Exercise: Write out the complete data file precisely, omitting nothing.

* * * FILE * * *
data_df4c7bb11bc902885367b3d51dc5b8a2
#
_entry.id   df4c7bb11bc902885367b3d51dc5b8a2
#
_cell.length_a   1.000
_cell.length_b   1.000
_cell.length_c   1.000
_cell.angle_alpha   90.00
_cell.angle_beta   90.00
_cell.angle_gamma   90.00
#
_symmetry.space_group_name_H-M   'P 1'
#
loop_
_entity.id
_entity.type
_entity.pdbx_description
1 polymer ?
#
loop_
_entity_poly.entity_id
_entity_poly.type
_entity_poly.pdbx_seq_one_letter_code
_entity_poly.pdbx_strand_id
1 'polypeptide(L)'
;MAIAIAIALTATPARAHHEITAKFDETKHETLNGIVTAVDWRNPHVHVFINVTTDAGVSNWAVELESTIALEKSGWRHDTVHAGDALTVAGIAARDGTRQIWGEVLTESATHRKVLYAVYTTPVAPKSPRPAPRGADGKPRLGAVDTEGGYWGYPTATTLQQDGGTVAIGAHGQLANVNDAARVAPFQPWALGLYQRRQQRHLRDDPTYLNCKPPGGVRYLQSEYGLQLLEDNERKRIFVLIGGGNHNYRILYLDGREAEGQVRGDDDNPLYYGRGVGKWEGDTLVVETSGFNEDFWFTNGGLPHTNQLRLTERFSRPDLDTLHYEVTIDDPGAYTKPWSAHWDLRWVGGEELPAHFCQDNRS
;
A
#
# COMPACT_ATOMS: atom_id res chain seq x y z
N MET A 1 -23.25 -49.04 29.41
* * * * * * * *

data_df4c7bb11bc902885367b3d51dc5b8a2
#
_entry.id   df4c7bb11bc902885367b3d51dc5b8a2
#
_cell.length_a   1.000
_cell.length_b   1.000
_cell.length_c   1.000
_cell.angle_alpha   90.00
_cell.angle_beta   90.00
_cell.angle_gamma   90.00
#
_symmetry.space_group_name_H-M   'P 1'
#
loop_
_entity.id
_entity.type
_entity.pdbx_description
1 polymer ?
#
loop_
_entity_poly.entity_id
_entity_poly.type
_entity_poly.pdbx_seq_one_letter_code
_entity_poly.pdbx_strand_id
1 'polypeptide(L)'
;MAIAIAIALTATPARAHHEITAKFDETKHETLNGIVTAVDWRNPHVHVFINVTTDAGVSNWAVELESTIALEKSGWRHDTVHAGDALTVAGIAARDGTRQIWGEVLTESATHRKVLYAVYTTPVAPKSPRPAPRGADGKPRLGAVDTEGGYWGYPTATTLQQDGGTVAIGAHGQLANVNDAARVAPFQPWALGLYQRRQQRHLRDDPTYLNCKPPGGVRYLQSEYGLQLLEDNERKRIFVLIGGGNHNYRILYLDGREAEGQVRGDDDNPLYYGRGVGKWEGDTLVVETSGFNEDFWFTNGGLPHTNQLRLTERFSRPDLDTLHYEVTIDDPGAYTKPWSAHWDLRWVGGEELPAHFCQDNRS
;
A
#
# COMPACT_ATOMS: atom_id res chain seq x y z
N MET A 1 -23.25 -49.04 29.41